Why are professional athletes using deer antler spray?


In the never-ending quest for bigger muscles and better performance on the playing field, athletes are turning to stranger and stranger sources for their enhancement drugs, and the latest one has to top the list as the strangest (at least for now) — deer antler spray.

The velvet that grows on deer antlers has a very high concentration of what's known as 'insulin-like growth factor' or IGF-1. According to Christopher Key, a representative from SWATS (Sports With Alternatives To Steroids), which sells deer antler spray, IGF-1 is what your liver turns Human Growth Hormone into, and just like HGH, it stimulates muscle growth. However, although deer antler spray has supposedly been used for almost a thousand years (according to Key), it is already banned by the National Collegiate Athletic Association (NCAA) and apparently every major professional sports league as well.

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Still, according to a Sports Illustrated article, football players are seeking out SWATS for its products, including deer antler spray, 'negatively-charged water' and 'performance chips' (the latter two being sold as products that will prevent the numerous cellphone signals in sports stadiums from negatively affecting the athlete's performance). They aren't the only ones, either. Just today, Fijian golfer Vijay Singh withdrew from the Phoenix Open after admitting that he used deer antler spray.

The effectiveness of these products is questionable, though. A video included in the SI article shows the 'performance chips' being tested in an NYU laboratory, with fairly predictable results. 'Negatively-charged water' sounds a bit dubious as well, as does Key's statement of: "We don't have to prove that this is real or not. What we're looking for is for [science] to prove that it is not real."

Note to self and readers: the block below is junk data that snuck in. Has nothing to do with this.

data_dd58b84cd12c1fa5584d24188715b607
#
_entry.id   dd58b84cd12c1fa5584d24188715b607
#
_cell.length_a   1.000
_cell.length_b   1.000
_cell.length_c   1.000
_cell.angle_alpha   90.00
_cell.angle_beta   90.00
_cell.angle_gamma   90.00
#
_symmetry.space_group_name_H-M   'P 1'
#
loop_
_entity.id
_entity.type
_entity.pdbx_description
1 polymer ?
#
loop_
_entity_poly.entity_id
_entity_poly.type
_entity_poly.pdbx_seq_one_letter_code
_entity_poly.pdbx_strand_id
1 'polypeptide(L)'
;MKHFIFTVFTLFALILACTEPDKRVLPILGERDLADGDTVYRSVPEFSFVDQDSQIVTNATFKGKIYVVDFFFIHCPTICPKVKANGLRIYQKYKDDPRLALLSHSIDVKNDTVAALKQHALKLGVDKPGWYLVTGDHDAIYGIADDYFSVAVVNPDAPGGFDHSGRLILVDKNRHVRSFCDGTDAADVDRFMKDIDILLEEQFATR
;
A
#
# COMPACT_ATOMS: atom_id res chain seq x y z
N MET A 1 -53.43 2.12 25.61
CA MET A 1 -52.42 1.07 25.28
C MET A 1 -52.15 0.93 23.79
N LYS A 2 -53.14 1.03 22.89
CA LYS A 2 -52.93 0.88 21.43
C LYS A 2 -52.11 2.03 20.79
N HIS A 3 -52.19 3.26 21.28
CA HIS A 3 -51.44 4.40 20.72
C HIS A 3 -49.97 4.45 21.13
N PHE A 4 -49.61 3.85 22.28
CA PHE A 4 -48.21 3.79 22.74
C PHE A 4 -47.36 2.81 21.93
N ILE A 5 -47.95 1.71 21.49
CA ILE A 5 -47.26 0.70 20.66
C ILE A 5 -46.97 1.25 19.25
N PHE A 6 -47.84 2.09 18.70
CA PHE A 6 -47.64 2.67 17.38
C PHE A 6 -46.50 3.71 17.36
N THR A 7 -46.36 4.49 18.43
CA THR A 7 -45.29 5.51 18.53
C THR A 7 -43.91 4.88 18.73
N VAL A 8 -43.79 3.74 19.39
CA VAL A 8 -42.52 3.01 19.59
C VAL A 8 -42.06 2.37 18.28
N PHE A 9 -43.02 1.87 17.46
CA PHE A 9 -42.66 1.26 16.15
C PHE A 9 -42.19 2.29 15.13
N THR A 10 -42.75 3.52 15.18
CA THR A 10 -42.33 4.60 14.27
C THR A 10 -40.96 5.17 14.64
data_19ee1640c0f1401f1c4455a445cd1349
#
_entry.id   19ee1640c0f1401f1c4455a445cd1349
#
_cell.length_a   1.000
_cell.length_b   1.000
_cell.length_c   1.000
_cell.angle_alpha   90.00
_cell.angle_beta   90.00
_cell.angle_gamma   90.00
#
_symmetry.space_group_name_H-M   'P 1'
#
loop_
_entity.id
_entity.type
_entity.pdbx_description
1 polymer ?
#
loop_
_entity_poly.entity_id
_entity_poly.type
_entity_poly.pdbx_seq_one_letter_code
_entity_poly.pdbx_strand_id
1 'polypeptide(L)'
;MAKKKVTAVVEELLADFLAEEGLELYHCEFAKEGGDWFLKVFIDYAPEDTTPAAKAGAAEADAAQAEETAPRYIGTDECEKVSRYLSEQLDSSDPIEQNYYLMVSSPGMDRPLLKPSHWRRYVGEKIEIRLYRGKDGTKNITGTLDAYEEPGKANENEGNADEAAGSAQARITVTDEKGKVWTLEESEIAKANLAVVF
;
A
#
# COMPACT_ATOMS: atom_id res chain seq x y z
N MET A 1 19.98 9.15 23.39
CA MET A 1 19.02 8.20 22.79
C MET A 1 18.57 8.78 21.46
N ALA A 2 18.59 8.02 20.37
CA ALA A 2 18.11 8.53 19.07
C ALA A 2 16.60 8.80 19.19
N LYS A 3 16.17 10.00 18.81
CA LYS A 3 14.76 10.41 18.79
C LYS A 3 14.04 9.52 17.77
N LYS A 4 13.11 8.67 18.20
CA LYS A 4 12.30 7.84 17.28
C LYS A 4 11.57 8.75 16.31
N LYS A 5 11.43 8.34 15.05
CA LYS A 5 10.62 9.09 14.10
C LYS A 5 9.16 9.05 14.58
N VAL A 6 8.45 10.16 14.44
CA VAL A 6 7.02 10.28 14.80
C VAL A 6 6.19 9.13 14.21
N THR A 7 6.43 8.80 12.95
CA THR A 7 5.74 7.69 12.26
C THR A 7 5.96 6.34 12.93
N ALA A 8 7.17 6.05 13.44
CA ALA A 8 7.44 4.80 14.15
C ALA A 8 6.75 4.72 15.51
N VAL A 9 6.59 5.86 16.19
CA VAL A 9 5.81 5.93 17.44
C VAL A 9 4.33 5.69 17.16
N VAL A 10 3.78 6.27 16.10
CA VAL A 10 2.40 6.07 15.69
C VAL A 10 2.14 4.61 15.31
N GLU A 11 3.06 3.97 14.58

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Athletes are desperate, though. Having a bad season or being injured can cost them a career, so when products like this promise to give them an edge or get them back on their feet sooner, some take the chance.

They're also taking a chance with their health, though, since it's not even certain that IGF-1 works on humans (or what other effects it might have), and it can't be too healthy for the deer they get the substance from either. Although deer do shed their antlers each year, the velvet hardens after just two months, so waiting until they shed them would yield nothing. The antlers are 'harvested' (read: 'sawed off') between 45 and 60 days after they begin growing, to get the maximum amount of velvet. Although the animal is kept alive (after all, it doesn't make sense to kill them if you can get more velvet from them next year), the procedure does remain controversial.

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